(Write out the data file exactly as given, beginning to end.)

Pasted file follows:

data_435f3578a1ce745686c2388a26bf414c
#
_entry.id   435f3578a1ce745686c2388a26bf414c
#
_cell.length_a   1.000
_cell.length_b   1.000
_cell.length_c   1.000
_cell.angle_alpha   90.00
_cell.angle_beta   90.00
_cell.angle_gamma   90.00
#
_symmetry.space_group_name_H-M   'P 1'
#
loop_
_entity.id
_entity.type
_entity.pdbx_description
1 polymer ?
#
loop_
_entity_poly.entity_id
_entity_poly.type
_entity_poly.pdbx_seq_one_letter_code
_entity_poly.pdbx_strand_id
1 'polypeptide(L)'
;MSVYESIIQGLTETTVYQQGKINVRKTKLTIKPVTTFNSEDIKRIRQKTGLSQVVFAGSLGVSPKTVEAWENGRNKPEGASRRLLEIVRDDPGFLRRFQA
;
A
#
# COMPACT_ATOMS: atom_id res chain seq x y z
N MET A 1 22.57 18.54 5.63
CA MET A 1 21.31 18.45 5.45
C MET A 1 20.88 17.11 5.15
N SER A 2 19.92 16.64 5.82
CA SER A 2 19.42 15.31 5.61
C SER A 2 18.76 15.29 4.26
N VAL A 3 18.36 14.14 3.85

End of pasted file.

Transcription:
data_435f3578a1ce745686c2388a26bf414c
#
_entry.id   435f3578a1ce745686c2388a26bf414c
#
_cell.length_a   1.000
_cell.length_b   1.000
_cell.length_c   1.000
_cell.angle_alpha   90.00
_cell.angle_beta   90.00
_cell.angle_gamma   90.00
#
_symmetry.space_group_name_H-M   'P 1'
#
loop_
_entity.id
_entity.type
_entity.pdbx_description
1 polymer ?
#
loop_
_entity_poly.entity_id
_entity_poly.type
_entity_poly.pdbx_seq_one_letter_code
_entity_poly.pdbx_strand_id
1 'polypeptide(L)'
;MSVYESIIQGLTETTVYQQGKINVRKTKLTIKPVTTFNSEDIKRIRQKTGLSQVVFAGSLGVSPKTVEAWENGRNKPEGASRRLLEIVRDDPGFLRRFQA
;
A
#
# COMPACT_ATOMS: atom_id res chain seq x y z
N MET A 1 22.57 18.54 5.63
CA MET A 1 21.31 18.45 5.45
C MET A 1 20.88 17.11 5.15
N SER A 2 19.92 16.64 5.82
CA SER A 2 19.42 15.31 5.61
C SER A 2 18.76 15.29 4.26
N VAL A 3 18.36 14.14 3.85